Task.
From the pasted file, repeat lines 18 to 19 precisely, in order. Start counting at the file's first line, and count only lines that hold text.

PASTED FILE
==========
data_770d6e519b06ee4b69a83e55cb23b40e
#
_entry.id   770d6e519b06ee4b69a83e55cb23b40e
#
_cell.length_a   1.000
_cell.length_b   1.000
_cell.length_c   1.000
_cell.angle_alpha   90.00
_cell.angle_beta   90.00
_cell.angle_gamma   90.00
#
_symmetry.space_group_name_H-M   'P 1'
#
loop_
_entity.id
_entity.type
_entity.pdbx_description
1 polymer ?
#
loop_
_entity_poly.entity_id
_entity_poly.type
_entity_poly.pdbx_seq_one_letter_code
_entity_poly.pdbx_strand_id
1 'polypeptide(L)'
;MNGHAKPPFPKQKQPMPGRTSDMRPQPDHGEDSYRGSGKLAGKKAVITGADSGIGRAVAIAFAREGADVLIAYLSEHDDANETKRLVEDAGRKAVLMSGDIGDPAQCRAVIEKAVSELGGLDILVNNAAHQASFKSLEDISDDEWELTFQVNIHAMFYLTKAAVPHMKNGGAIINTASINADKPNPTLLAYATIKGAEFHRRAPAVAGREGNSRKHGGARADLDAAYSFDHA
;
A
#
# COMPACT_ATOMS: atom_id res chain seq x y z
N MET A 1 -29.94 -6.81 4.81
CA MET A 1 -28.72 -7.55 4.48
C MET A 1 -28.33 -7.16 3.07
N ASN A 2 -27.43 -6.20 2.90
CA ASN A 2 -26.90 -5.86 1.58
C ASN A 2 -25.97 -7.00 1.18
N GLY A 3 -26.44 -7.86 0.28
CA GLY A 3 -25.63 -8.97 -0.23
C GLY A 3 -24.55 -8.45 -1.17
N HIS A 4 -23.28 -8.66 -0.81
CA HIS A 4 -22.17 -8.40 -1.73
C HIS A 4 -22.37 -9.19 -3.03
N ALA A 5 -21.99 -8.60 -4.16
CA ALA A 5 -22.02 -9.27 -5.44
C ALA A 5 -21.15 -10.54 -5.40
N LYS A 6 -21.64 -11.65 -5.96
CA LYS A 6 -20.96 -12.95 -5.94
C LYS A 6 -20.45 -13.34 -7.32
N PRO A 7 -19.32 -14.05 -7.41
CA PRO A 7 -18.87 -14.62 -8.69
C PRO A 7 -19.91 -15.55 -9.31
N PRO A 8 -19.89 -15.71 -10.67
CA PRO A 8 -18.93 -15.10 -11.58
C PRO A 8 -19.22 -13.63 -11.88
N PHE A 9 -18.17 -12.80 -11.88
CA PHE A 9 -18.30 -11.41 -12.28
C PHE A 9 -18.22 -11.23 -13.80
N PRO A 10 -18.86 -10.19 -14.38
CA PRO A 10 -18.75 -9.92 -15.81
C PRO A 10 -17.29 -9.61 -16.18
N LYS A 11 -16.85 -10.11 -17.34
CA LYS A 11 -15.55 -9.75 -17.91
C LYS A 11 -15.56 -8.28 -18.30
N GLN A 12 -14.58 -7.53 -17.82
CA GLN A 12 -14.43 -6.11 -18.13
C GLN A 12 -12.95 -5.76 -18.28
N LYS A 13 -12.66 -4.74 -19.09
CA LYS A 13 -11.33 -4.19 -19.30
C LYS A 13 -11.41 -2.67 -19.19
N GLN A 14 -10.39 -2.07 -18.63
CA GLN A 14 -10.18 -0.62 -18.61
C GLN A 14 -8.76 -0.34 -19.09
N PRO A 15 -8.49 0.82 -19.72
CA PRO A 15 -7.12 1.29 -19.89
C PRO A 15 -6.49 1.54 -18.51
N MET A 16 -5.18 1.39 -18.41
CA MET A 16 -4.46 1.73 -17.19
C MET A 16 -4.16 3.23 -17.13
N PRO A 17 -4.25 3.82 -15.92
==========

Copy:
1 polymer ?
#